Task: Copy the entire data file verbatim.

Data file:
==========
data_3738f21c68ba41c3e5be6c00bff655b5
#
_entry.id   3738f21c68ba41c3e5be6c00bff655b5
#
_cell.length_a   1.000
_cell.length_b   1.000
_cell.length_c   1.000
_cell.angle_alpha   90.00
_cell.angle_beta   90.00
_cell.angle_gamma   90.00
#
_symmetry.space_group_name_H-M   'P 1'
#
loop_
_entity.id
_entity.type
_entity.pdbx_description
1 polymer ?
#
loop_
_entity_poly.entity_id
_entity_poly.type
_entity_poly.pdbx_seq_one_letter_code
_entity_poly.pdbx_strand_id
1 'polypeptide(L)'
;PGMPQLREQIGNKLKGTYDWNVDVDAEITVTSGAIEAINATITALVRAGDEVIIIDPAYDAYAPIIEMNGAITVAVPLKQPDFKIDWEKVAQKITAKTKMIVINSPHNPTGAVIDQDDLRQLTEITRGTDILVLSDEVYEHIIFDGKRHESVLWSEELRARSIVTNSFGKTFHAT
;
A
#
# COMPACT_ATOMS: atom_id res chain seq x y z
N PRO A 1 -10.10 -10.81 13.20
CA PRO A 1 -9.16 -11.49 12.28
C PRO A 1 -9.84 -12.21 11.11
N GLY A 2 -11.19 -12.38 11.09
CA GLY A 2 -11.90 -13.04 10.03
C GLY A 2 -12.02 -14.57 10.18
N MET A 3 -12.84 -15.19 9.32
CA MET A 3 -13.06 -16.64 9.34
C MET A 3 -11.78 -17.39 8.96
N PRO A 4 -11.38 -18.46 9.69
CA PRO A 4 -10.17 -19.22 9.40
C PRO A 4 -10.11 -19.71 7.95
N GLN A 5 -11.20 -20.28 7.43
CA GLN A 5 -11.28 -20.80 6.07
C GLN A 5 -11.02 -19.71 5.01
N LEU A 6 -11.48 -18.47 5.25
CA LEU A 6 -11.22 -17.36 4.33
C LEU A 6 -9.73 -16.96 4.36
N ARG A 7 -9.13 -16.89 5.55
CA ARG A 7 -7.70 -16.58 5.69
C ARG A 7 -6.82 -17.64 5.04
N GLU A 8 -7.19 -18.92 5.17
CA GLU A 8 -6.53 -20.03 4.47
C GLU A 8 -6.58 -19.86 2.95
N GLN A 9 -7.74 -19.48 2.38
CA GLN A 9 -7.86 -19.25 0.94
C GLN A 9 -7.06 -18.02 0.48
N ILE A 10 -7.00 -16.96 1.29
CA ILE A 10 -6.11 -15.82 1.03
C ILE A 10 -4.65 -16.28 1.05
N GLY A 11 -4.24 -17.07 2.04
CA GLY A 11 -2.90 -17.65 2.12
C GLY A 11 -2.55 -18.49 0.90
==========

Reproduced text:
data_3738f21c68ba41c3e5be6c00bff655b5
#
_entry.id   3738f21c68ba41c3e5be6c00bff655b5
#
_cell.length_a   1.000
_cell.length_b   1.000
_cell.length_c   1.000
_cell.angle_alpha   90.00
_cell.angle_beta   90.00
_cell.angle_gamma   90.00
#
_symmetry.space_group_name_H-M   'P 1'
#
loop_
_entity.id
_entity.type
_entity.pdbx_description
1 polymer ?
#
loop_
_entity_poly.entity_id
_entity_poly.type
_entity_poly.pdbx_seq_one_letter_code
_entity_poly.pdbx_strand_id
1 'polypeptide(L)'
;PGMPQLREQIGNKLKGTYDWNVDVDAEITVTSGAIEAINATITALVRAGDEVIIIDPAYDAYAPIIEMNGAITVAVPLKQPDFKIDWEKVAQKITAKTKMIVINSPHNPTGAVIDQDDLRQLTEITRGTDILVLSDEVYEHIIFDGKRHESVLWSEELRARSIVTNSFGKTFHAT
;
A
#
# COMPACT_ATOMS: atom_id res chain seq x y z
N PRO A 1 -10.10 -10.81 13.20
CA PRO A 1 -9.16 -11.49 12.28
C PRO A 1 -9.84 -12.21 11.11
N GLY A 2 -11.19 -12.38 11.09
CA GLY A 2 -11.90 -13.04 10.03
C GLY A 2 -12.02 -14.57 10.18
N MET A 3 -12.84 -15.19 9.32
CA MET A 3 -13.06 -16.64 9.34
C MET A 3 -11.78 -17.39 8.96
N PRO A 4 -11.38 -18.46 9.69
CA PRO A 4 -10.17 -19.22 9.40
C PRO A 4 -10.11 -19.71 7.95
N GLN A 5 -11.20 -20.28 7.43
CA GLN A 5 -11.28 -20.80 6.07
C GLN A 5 -11.02 -19.71 5.01
N LEU A 6 -11.48 -18.47 5.25
CA LEU A 6 -11.22 -17.36 4.33
C LEU A 6 -9.73 -16.96 4.36
N ARG A 7 -9.13 -16.89 5.55
CA ARG A 7 -7.70 -16.58 5.69
C ARG A 7 -6.82 -17.64 5.04
N GLU A 8 -7.19 -18.92 5.17
CA GLU A 8 -6.53 -20.03 4.47
C GLU A 8 -6.58 -19.86 2.95
N GLN A 9 -7.74 -19.48 2.38
CA GLN A 9 -7.86 -19.25 0.94
C GLN A 9 -7.06 -18.02 0.48
N ILE A 10 -7.00 -16.96 1.29
CA ILE A 10 -6.11 -15.82 1.03
C ILE A 10 -4.65 -16.28 1.05
N GLY A 11 -4.24 -17.07 2.04
CA GLY A 11 -2.90 -17.65 2.12
C GLY A 11 -2.55 -18.49 0.90